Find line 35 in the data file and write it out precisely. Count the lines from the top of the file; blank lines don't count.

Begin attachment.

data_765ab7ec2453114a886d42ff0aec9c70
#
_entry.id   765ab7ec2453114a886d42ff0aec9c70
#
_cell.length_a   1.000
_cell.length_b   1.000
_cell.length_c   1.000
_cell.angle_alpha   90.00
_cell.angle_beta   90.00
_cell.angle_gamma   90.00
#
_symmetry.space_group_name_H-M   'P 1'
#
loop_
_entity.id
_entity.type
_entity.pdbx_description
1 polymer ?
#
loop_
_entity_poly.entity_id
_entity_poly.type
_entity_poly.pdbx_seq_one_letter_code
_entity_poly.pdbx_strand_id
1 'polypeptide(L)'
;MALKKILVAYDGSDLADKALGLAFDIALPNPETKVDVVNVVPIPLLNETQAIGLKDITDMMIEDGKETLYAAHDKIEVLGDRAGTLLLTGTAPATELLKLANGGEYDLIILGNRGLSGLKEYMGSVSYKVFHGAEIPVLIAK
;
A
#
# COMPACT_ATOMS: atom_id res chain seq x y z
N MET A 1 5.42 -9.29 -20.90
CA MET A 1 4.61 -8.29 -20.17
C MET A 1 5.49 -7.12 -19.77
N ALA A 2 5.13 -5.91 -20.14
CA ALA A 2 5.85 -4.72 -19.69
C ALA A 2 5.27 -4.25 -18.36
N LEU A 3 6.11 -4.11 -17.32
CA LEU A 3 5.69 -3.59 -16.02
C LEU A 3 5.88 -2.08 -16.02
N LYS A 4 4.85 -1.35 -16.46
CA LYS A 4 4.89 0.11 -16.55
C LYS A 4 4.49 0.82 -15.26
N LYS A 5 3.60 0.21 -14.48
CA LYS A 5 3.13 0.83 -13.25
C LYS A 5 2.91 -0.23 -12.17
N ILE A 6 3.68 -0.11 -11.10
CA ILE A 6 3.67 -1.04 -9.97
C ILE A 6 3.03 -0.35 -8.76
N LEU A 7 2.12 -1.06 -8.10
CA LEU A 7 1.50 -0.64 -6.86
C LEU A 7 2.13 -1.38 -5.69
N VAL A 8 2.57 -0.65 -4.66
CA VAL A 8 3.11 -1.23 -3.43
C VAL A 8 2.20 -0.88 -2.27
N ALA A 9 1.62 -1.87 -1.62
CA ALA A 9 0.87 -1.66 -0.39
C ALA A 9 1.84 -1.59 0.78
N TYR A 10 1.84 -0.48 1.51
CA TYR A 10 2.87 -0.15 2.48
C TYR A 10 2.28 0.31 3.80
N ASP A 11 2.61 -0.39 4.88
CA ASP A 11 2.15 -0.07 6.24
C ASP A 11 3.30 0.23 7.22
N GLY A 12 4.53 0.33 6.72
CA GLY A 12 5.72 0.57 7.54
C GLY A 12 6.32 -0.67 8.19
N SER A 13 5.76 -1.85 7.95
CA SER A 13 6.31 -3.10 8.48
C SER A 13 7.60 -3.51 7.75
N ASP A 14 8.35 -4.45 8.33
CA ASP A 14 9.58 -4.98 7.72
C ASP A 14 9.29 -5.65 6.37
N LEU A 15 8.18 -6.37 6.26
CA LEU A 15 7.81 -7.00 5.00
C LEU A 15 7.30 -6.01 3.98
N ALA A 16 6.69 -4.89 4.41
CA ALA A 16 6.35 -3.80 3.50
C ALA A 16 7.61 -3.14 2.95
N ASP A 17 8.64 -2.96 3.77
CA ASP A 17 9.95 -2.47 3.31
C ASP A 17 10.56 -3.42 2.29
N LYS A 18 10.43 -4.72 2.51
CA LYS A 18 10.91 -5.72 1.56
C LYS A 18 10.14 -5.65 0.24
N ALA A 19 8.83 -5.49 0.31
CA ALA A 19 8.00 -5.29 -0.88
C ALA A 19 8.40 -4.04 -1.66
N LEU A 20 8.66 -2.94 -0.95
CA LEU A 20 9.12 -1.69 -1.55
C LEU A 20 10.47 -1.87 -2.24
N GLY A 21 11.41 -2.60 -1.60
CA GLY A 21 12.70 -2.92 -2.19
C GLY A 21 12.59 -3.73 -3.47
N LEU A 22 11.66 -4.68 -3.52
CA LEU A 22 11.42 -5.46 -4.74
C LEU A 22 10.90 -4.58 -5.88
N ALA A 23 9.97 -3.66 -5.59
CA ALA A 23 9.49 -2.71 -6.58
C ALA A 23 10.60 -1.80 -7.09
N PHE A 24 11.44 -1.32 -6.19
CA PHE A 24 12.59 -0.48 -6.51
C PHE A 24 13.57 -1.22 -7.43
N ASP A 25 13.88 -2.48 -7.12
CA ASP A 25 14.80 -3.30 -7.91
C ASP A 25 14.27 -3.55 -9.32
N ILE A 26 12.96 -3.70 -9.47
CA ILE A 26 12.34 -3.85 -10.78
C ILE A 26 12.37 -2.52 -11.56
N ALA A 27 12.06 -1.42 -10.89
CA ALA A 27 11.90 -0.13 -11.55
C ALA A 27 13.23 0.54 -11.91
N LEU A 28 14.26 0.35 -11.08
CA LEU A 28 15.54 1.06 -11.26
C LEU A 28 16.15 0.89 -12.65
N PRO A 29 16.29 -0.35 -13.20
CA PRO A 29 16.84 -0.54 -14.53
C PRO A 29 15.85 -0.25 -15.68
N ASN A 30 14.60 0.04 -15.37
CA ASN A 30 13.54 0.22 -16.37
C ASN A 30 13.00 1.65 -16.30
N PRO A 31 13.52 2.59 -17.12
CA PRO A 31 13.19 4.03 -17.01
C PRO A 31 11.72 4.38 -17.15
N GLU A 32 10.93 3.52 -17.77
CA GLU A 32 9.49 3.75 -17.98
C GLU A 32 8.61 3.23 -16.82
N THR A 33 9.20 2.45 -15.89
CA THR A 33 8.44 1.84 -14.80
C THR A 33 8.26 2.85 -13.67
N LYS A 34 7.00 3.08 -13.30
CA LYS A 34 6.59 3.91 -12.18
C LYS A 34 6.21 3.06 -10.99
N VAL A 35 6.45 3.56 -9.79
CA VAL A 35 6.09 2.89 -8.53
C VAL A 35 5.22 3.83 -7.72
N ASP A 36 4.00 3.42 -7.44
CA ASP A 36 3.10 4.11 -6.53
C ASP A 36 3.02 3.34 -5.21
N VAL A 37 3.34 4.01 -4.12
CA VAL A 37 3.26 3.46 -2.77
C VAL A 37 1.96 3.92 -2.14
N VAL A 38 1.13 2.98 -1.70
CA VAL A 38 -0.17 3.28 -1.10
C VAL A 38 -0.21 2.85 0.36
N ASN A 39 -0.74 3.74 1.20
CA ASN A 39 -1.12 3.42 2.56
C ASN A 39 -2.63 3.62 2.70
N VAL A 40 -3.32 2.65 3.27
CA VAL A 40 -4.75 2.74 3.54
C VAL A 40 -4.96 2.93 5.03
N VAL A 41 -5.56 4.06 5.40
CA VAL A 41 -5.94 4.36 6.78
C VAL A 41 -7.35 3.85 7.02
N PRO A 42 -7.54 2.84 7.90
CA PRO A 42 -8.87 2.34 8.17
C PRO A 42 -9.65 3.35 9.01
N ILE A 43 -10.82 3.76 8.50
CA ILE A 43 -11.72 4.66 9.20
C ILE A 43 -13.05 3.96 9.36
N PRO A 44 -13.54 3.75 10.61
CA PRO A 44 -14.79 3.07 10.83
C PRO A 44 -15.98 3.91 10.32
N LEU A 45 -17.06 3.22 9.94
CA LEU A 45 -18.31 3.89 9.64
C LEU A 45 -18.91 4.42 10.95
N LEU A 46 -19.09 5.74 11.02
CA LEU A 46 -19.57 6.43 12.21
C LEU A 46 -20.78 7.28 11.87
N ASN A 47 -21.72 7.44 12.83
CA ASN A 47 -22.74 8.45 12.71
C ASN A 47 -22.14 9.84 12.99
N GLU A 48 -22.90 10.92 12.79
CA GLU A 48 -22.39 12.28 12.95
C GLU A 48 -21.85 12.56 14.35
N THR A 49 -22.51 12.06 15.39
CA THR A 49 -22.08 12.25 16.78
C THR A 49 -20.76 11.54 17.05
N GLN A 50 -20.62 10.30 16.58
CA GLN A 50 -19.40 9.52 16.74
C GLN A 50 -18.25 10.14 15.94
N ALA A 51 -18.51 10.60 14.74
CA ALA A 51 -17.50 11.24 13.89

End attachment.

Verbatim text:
CA ALA A 2 5.85 -4.72 -19.69